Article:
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United States Department of Agriculture

Agricultural Research Service

Research Project: PLANT VARIATION IN CD, PB, ZN AND AS ACCUMULATION AND BIOAVAILABILITY AND METHODS TO LIMIT RISK Title: Industrial and Municipal Byproducts Effects on Leachable Arsenic From Phosphorus Amended Orchard Soil

Author
item Codling, Eton

Submitted to: American Society of Agronomy Meetings
Publication Type: Abstract Only
Publication Acceptance Date: March 26, 2008
Publication Date: October 8, 2008
Citation: Codling, E.E. 2008. Industrial and Municipal Byproducts Effects on Leachable Arsenic From Phosphorus Amended Orchard Soil [abstract]. American Society of Agronomy Meetings.

Technical Abstract: There are concerns of arsenic leaching from orchard soils with a history of lead arsenate use when phosphorus is applied. Research has shown that reagent grade calcium and iron salts sequester arsenic. The objective of this study was to determine the effectiveness of calcium, iron and organic byproducts on leachable arsenic from an orchard soil amended with phosphorus. One rate (17.5 g) of phosphorus as potassium phosphate and two rates of each byproduct (20 and 40 g) were mixed with 800 g of an orchard soil. Treatments were replicated three times and de-ionized water was added to achieve field capacity. The amended soil was incubated for four weeks. After four weeks, the amended soil was placed into 45×8 cm polypropylene tubes and leached three times at three weeks interval with 300 ml de-ionized water. Bed ash, byproducts and phosphorus application reduced pH and increased electrical conductivity in the leachate. At the low rate, calcium bed ash and iron water treatment residual were more effective in reducing arsenic in the leachate than the organic byproduct. At the higher rate, all three byproducts reduced arsenic in the leachate. Even though the arsenic concentrations were reduced with increased byproduct application rate, the arsenic concentrations in the third leachate (9 weeks) were much higher than the 10 µg L-1 recommended for drinking water.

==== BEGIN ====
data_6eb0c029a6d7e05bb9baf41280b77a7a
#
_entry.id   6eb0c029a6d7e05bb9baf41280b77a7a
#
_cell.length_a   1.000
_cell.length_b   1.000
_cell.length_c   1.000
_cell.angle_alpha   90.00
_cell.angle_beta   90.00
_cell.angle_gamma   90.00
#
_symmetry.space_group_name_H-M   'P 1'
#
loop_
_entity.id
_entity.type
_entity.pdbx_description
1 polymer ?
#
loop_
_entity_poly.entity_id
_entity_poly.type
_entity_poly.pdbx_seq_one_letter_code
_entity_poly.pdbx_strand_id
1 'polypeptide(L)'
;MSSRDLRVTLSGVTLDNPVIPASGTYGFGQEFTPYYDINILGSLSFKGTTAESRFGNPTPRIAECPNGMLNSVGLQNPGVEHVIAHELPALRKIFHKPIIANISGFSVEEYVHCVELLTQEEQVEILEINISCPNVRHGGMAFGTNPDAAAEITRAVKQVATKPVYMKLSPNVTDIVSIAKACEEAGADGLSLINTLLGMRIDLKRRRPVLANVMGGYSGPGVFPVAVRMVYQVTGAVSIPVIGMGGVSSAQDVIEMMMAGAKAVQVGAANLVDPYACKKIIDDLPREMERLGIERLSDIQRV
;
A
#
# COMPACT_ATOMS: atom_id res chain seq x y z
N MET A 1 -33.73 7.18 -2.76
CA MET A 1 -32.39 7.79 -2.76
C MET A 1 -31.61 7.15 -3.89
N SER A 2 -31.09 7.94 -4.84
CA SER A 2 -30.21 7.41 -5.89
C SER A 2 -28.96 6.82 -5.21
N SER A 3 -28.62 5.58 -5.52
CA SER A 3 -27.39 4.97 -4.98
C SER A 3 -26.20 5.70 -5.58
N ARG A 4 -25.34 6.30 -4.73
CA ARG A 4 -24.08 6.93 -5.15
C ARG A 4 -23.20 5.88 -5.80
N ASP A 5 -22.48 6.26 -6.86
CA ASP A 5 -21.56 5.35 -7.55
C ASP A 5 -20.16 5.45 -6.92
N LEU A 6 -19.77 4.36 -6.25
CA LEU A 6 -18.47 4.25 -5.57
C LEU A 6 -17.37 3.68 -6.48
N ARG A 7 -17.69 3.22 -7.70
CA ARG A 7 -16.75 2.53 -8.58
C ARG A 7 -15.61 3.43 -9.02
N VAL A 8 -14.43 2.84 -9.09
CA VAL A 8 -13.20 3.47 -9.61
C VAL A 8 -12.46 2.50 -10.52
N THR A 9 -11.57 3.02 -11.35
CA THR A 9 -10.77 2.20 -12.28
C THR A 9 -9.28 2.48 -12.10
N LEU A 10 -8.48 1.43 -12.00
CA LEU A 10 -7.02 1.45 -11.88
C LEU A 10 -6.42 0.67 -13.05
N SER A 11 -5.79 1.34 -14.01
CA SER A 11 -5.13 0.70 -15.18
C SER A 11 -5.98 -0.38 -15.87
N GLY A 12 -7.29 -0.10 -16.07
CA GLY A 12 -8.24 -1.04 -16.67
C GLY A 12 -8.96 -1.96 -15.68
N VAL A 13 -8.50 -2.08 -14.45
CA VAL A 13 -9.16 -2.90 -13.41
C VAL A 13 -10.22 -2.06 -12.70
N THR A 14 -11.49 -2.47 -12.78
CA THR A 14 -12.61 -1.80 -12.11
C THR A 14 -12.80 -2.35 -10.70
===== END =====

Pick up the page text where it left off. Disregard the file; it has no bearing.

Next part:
Last Modified: 12/19/2014